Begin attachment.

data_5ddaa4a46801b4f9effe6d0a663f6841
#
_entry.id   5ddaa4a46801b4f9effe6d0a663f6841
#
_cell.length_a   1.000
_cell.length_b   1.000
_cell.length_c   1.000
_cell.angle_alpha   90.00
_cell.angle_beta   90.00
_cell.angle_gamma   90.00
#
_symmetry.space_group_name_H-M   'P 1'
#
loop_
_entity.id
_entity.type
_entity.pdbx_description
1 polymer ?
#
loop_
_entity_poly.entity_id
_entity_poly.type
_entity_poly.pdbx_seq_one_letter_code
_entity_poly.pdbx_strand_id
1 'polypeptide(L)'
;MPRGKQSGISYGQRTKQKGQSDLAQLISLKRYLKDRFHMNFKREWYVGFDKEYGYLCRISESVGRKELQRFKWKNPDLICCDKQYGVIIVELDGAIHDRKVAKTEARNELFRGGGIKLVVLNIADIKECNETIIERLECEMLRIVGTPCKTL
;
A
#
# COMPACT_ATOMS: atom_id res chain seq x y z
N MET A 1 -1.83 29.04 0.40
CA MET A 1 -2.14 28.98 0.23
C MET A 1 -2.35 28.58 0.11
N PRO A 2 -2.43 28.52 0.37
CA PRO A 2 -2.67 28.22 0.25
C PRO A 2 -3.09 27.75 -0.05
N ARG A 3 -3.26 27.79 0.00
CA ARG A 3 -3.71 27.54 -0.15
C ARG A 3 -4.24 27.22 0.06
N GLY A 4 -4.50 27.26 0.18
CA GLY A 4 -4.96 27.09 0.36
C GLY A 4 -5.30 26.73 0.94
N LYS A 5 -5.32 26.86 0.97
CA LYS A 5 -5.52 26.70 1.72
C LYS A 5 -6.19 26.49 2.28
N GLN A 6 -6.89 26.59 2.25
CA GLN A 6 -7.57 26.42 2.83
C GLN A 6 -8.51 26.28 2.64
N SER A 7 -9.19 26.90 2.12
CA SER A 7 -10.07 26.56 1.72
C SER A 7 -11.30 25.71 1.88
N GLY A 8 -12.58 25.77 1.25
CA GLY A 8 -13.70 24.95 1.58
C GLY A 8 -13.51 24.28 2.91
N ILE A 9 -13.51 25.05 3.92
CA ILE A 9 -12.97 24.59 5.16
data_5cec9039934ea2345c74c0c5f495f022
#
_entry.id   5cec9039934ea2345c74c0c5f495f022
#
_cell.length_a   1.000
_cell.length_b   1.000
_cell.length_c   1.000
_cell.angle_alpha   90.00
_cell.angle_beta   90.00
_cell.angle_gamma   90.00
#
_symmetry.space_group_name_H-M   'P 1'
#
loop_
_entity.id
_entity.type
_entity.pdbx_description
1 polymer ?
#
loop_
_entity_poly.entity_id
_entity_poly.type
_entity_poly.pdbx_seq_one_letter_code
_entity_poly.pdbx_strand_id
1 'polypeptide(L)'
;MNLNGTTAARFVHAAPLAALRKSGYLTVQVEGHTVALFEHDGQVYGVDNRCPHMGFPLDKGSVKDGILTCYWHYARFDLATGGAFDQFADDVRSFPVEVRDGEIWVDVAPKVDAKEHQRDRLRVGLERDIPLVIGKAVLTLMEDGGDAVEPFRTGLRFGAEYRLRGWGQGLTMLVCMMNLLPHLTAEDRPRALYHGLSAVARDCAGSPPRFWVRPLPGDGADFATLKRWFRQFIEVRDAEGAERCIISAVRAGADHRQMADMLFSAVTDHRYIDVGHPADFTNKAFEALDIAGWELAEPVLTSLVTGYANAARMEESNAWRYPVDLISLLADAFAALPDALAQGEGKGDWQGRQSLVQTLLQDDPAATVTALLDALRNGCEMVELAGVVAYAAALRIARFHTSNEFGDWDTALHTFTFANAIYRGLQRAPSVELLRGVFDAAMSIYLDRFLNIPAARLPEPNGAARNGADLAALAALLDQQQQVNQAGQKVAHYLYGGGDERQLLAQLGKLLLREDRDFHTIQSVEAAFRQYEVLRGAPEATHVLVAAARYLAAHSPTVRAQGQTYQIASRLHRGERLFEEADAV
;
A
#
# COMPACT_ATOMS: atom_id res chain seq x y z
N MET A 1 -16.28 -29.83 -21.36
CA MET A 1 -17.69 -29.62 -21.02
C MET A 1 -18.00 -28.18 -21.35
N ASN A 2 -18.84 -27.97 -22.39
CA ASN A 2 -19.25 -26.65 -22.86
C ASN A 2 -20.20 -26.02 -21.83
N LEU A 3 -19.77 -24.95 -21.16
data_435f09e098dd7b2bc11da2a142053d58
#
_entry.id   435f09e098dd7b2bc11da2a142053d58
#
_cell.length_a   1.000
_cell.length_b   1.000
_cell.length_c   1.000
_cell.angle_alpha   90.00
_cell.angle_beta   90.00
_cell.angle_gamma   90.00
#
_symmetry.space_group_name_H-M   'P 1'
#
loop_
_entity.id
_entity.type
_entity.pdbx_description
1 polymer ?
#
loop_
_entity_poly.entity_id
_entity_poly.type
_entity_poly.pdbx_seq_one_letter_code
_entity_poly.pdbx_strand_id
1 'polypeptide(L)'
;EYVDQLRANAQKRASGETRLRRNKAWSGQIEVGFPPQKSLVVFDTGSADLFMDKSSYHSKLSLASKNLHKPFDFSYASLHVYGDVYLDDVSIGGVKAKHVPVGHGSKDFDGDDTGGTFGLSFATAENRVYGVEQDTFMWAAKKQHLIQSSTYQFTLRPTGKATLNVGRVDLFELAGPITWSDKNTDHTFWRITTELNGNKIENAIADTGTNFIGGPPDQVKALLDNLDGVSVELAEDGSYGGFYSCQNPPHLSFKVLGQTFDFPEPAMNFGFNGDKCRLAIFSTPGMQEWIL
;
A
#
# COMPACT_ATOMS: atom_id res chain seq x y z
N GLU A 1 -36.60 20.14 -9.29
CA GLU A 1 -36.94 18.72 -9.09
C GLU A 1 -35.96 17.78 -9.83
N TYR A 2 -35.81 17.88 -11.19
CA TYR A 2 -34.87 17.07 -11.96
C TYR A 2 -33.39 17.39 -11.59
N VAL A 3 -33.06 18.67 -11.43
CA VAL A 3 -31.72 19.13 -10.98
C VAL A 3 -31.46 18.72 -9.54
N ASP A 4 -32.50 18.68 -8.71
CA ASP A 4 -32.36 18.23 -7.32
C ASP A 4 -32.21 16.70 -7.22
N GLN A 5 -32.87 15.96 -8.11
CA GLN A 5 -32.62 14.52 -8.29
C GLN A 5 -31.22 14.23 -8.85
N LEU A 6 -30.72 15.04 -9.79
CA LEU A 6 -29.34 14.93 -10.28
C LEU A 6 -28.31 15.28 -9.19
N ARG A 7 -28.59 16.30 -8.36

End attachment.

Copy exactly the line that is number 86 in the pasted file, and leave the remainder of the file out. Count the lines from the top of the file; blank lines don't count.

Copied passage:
# COMPACT_ATOMS: atom_id res chain seq x y z